But even accepting this suspicious claim implies directly that the bottom 80% of earners hold 70% of the debt. So by Looney’s own analysis, cancelling federal student loans will largely benefit the “un-wealthy”, and thus cannot be called regressive.

But what is far more important: The highest balance student loan borrowers aren’t young people at all- they are older borrowers who, by and large, have been stuck with student loans for years or decades, and who now owe far more than younger people, despite having borrowed far less, and many years or decades ago.

While statistically, this age group may have higher earnings, people with student loans who were unable to even pay down (much less extinguish) their student loans over 20+ years clearly have an earnings deficiency, and earn nowhere near what both Smetters and Looney are claiming. People who do have earnings in line with these statistical averages typically are able to pay down/extinguish their loans in less than 20 years, so have fallen out of this cohort of borrowers, leaving only lower income borrowers in the set.

Adam Looney is playing the same statistical trick as Smetters: Assuming- wrongly- that older, student loan borrowers who were unable to pay down their student loans over their adult lives have incomes consistent with the average for their age/Education (assuming that this is the sort of assumption they are making).

This is, at best, academic laziness. At worst, it is ethical and moral bankruptcy and fraud. Whichever it is, the actual, real harm that these two men have caused with their abominable research is unfathomably large, and ongoing:

Source: U.S. Department of Education (Q4 2020)

Interestingly, older borrowers now outnumber younger borrowers, both for the under/over 35 split, and the over 50/under 25 split. In both cases, the older borrowers owe far more than their younger counterparts, despite having borrowed far less.

Source: U.S. Department of Education (Q4 2020)

Source: U.S. Department of Education (Q4 2020)

Source: U.S. Department of Education (Q4 2020)

Therefore, it is clear that the “research” from both Adam Looney and Kent Smetters is deeply flawed, wholly unreliable, and frankly, outrageously misleading. The fact that both of these men had careers at the U.S. Treasury Department is particularly disturbing.

Why this is important:

The federal student loan system is catastrophically failed by all rational metrics. 40% of all borrowers never graduated. 80% were “underwater” on their loans even before the pandemic. Similarly (before the pandemic), most student loan borrowers (64.3%) were not making payments at all. The default rate for 2004 students- who borrowed less than a third of what is borrowed today- is a whopping 40%. Most tellingly: Today, 80% of all borrowers are unable to make payments on their student loans.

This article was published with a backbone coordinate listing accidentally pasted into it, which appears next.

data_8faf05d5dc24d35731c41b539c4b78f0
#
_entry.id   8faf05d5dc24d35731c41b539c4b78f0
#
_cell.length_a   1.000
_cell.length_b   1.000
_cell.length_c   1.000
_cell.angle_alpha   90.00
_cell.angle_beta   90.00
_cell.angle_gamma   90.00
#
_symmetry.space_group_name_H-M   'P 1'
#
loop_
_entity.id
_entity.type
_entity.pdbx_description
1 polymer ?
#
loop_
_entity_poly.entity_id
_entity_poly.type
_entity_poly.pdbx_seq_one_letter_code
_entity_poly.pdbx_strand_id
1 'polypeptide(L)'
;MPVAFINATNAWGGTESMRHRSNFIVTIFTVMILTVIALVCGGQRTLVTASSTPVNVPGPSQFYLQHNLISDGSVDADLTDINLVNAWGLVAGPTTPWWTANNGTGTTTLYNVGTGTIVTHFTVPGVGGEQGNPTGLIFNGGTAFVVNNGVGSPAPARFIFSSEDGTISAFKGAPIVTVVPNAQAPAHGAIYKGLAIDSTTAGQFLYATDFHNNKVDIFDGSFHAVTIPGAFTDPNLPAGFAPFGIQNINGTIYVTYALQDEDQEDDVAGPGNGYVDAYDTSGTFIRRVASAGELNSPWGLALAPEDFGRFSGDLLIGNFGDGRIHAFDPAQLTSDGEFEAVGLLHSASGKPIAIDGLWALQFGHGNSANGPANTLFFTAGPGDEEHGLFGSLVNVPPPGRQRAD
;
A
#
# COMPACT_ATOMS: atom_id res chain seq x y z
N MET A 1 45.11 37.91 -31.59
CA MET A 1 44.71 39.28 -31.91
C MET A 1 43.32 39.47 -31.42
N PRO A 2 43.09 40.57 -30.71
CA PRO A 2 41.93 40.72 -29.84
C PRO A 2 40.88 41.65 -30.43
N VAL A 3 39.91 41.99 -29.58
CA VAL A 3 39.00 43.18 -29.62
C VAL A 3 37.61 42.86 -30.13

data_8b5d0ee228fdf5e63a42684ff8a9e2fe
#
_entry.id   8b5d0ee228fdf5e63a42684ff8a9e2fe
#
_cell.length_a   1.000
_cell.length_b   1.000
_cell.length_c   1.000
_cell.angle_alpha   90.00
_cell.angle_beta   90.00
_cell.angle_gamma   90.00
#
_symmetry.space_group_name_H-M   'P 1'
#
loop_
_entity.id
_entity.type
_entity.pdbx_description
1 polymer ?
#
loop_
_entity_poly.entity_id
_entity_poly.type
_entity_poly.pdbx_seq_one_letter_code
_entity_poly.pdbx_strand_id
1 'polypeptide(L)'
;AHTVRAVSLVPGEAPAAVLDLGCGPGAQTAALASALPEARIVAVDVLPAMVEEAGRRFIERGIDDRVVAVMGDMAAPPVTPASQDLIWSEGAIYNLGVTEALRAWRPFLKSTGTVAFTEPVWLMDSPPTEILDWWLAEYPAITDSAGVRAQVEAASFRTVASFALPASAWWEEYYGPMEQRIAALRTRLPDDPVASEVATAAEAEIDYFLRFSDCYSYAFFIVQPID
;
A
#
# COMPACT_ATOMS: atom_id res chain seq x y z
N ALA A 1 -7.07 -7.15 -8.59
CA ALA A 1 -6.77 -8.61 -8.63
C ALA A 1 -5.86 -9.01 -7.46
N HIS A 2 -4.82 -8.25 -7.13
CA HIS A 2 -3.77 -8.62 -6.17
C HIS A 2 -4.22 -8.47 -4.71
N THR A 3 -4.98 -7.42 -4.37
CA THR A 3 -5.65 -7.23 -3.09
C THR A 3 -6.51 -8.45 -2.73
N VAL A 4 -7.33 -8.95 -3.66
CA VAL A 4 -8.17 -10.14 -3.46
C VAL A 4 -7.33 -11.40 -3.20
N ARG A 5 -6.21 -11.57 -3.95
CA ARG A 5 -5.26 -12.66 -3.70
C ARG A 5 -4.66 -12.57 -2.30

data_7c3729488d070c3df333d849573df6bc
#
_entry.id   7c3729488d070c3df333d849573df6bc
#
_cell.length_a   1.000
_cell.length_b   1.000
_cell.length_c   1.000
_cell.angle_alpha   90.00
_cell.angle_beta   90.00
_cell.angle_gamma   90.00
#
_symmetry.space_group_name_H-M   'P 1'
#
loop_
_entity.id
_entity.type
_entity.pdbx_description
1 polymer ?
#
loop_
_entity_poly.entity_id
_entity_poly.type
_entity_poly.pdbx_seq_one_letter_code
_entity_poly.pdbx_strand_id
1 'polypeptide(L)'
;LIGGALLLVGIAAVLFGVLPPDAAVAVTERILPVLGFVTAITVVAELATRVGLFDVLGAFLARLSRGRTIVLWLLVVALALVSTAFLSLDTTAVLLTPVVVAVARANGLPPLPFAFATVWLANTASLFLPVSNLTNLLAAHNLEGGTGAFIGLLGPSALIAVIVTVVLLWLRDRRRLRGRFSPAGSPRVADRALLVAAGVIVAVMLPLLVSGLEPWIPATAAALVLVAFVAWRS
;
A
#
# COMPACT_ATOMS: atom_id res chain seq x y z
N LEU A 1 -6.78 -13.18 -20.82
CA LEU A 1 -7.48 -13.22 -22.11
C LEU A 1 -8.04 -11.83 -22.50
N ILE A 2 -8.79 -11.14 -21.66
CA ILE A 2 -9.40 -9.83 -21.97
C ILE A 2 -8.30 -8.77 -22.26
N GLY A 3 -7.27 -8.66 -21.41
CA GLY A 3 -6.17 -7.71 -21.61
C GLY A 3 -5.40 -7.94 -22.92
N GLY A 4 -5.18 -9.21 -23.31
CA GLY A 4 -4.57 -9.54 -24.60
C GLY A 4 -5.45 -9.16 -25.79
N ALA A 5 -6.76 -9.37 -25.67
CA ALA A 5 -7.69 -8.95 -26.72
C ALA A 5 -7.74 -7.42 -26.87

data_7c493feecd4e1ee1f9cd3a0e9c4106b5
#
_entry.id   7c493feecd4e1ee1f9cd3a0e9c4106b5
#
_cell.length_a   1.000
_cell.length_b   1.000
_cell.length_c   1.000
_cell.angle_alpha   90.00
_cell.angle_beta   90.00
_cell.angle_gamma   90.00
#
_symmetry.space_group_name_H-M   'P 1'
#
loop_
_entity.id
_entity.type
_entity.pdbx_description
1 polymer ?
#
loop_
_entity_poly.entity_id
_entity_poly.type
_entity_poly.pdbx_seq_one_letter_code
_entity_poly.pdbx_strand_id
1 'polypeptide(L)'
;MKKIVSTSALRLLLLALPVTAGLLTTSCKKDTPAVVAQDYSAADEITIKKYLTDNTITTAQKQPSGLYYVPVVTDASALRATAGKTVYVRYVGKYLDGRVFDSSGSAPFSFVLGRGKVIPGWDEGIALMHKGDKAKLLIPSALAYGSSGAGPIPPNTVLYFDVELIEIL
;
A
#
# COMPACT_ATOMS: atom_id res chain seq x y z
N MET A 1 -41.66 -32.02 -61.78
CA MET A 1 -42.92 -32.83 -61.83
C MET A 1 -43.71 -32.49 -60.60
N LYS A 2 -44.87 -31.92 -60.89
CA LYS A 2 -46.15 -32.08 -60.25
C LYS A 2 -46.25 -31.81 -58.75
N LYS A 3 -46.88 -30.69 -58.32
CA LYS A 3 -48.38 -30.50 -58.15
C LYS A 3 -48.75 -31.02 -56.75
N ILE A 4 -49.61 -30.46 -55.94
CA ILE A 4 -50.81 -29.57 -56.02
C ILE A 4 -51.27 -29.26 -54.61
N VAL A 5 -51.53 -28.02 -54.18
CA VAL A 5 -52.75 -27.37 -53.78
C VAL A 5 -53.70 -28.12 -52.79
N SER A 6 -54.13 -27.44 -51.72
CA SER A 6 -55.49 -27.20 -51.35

The lending system is finished, and no amount of beltway spin- even if/when orchestrated through the Treasury Department can make this not true.

This failure is a direct result of the wholesale removal of consumer protections from these loan. Not only have bankruptcy protections and statutes of limitations been stripped uniquely from federal student loans, the loans have also been stripped of Truth-in-Lending laws, greatly restricted Fair Debt Collection laws, and even state usury laws are not applicable to federal student laws. This, and a draconian collection regime which serves to hyper-inflate loans with penalties, fees, etc, have pushed the lending system over the brink of legitimacy.

The Founders called for uniform bankruptcy laws. This right must be immediately returned to all student loans. Biden should order the Department of Education to stop opposing student loan borrowers in bankruptcy court, and Congress should immediately return bankruptcy to all student loans by passing both S.2598 and HR. 4907.

Biden also has the power to cancel all federally owned loans without needing congressional approval, appropriation and without adding anything to the national debt. The President should exercise his loan cancellation authority, and end this national threat of a lending program.

We can do better than this.

If you agree, please sign and share this petition.



Alan Collinge

I am Founder of StudentLoanJustice.Org, author of The Student Loan Scam (Beacon Press), and creator of the petition Change.Org/CancelStudentLoans